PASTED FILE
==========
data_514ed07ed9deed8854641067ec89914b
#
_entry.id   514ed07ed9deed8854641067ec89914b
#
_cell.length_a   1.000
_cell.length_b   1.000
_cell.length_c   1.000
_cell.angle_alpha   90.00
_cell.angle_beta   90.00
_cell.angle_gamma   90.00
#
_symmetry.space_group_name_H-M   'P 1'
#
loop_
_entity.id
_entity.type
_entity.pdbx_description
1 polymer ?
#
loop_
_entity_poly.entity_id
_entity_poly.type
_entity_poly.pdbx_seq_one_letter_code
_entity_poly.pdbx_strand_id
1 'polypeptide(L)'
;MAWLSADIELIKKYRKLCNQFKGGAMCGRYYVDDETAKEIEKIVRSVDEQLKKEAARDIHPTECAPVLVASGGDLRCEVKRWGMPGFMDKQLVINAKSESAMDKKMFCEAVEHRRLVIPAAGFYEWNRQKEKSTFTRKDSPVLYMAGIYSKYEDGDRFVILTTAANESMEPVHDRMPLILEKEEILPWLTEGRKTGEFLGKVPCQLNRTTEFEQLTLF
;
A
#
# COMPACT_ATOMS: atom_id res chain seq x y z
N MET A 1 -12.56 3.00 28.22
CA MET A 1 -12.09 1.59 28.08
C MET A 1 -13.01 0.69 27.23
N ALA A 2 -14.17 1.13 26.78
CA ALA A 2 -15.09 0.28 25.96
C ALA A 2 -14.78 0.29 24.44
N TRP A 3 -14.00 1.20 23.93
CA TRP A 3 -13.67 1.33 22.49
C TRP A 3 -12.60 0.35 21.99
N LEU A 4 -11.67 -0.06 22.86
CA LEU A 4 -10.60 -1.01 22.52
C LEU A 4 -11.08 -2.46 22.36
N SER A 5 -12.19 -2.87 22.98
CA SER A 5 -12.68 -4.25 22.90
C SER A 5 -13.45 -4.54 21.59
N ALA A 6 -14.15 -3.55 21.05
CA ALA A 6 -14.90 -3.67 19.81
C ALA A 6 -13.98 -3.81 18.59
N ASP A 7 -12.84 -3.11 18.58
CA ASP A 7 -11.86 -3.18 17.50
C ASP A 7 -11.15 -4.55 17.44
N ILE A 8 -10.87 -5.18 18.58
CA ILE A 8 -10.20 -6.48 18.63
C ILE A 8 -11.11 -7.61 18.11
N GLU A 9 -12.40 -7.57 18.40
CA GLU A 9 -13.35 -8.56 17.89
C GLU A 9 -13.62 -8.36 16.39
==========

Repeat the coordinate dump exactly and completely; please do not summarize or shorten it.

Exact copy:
data_514ed07ed9deed8854641067ec89914b
#
_entry.id   514ed07ed9deed8854641067ec89914b
#
_cell.length_a   1.000
_cell.length_b   1.000
_cell.length_c   1.000
_cell.angle_alpha   90.00
_cell.angle_beta   90.00
_cell.angle_gamma   90.00
#
_symmetry.space_group_name_H-M   'P 1'
#
loop_
_entity.id
_entity.type
_entity.pdbx_description
1 polymer ?
#
loop_
_entity_poly.entity_id
_entity_poly.type
_entity_poly.pdbx_seq_one_letter_code
_entity_poly.pdbx_strand_id
1 'polypeptide(L)'
;MAWLSADIELIKKYRKLCNQFKGGAMCGRYYVDDETAKEIEKIVRSVDEQLKKEAARDIHPTECAPVLVASGGDLRCEVKRWGMPGFMDKQLVINAKSESAMDKKMFCEAVEHRRLVIPAAGFYEWNRQKEKSTFTRKDSPVLYMAGIYSKYEDGDRFVILTTAANESMEPVHDRMPLILEKEEILPWLTEGRKTGEFLGKVPCQLNRTTEFEQLTLF
;
A
#
# COMPACT_ATOMS: atom_id res chain seq x y z
N MET A 1 -12.56 3.00 28.22
CA MET A 1 -12.09 1.59 28.08
C MET A 1 -13.01 0.69 27.23
N ALA A 2 -14.17 1.13 26.78
CA ALA A 2 -15.09 0.28 25.96
C ALA A 2 -14.78 0.29 24.44
N TRP A 3 -14.00 1.20 23.93
CA TRP A 3 -13.67 1.33 22.49
C TRP A 3 -12.60 0.35 21.99
N LEU A 4 -11.67 -0.06 22.86
CA LEU A 4 -10.60 -1.01 22.52
C LEU A 4 -11.08 -2.46 22.36
N SER A 5 -12.19 -2.87 22.98
CA SER A 5 -12.68 -4.25 22.90
C SER A 5 -13.45 -4.54 21.59
N ALA A 6 -14.15 -3.55 21.05
CA ALA A 6 -14.90 -3.67 19.81
C ALA A 6 -13.98 -3.81 18.59
N ASP A 7 -12.84 -3.11 18.58
CA ASP A 7 -11.86 -3.18 17.50
C ASP A 7 -11.15 -4.55 17.44
N ILE A 8 -10.87 -5.18 18.58
CA ILE A 8 -10.20 -6.48 18.63
C ILE A 8 -11.11 -7.61 18.11
N GLU A 9 -12.40 -7.57 18.40
CA GLU A 9 -13.35 -8.56 17.89
C GLU A 9 -13.62 -8.36 16.39